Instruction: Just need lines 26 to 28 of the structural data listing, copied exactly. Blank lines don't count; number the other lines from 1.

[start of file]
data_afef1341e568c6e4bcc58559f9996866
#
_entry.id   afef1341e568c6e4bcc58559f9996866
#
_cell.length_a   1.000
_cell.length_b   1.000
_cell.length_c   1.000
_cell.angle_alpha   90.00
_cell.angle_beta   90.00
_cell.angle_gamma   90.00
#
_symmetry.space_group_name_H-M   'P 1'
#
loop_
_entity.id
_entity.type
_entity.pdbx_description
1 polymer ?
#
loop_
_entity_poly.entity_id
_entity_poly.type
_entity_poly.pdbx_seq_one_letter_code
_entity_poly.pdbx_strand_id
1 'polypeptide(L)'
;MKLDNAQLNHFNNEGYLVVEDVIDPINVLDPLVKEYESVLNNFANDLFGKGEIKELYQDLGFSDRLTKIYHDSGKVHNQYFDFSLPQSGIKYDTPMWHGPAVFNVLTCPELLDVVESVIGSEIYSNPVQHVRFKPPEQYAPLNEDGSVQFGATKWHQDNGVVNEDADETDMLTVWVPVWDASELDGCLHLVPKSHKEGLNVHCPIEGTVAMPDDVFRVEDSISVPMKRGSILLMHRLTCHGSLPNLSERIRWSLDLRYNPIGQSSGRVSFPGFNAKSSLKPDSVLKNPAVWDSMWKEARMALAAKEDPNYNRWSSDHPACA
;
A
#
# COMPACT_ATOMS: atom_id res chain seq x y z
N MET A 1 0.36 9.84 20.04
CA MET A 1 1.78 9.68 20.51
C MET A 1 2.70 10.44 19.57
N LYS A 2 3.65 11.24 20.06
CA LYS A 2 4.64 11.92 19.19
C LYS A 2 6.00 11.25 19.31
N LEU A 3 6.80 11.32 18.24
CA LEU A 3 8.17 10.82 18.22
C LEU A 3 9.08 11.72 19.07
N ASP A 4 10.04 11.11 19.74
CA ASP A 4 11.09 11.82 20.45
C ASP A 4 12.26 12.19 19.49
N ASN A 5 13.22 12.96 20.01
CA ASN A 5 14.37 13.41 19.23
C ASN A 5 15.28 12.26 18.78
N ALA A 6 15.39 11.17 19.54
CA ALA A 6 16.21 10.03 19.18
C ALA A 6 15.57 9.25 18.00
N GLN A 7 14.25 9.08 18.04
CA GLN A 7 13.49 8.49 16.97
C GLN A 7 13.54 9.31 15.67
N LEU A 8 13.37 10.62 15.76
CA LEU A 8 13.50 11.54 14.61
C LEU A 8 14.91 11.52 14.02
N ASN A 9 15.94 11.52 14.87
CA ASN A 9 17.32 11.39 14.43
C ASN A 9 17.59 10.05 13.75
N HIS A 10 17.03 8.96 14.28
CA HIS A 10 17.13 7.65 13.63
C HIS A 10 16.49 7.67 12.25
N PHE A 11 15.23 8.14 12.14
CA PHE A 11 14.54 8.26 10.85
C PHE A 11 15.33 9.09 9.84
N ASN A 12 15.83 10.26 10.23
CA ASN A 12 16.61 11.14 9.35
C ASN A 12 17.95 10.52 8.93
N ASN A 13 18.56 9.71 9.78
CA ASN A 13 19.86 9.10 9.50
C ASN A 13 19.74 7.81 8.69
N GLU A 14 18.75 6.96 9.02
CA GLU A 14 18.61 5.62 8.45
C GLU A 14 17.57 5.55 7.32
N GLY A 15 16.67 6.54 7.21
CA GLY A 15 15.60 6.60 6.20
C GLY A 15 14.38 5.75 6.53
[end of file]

;MKLDNAQLNHFNNEGYLVVEDVIDPINVLDPLVKEYESVLNNFANDLFGKGEIKELYQDLGFSDRLTKIYHDSGKVHNQYFDFSLPQSGIKYDTPMWHGPAVFNVLTCPELLDVVESVIGSEIYSNPVQHVRFKPPEQYAPLNEDGSVQFGATKWHQDNGVVNEDADETDMLTVWVPVWDASELDGCLHLVPKSHKEGLNVHCPIEGTVAMPDDVFRVEDSISVPMKRGSILLMHRLTCHGSLPNLSERIRWSLDLRYNPIGQSSGRVSFPGFNAKSSLKPDSVLKNPAVWDSMWKEARMALAAKEDPNYNRWSSDHPACA
;
A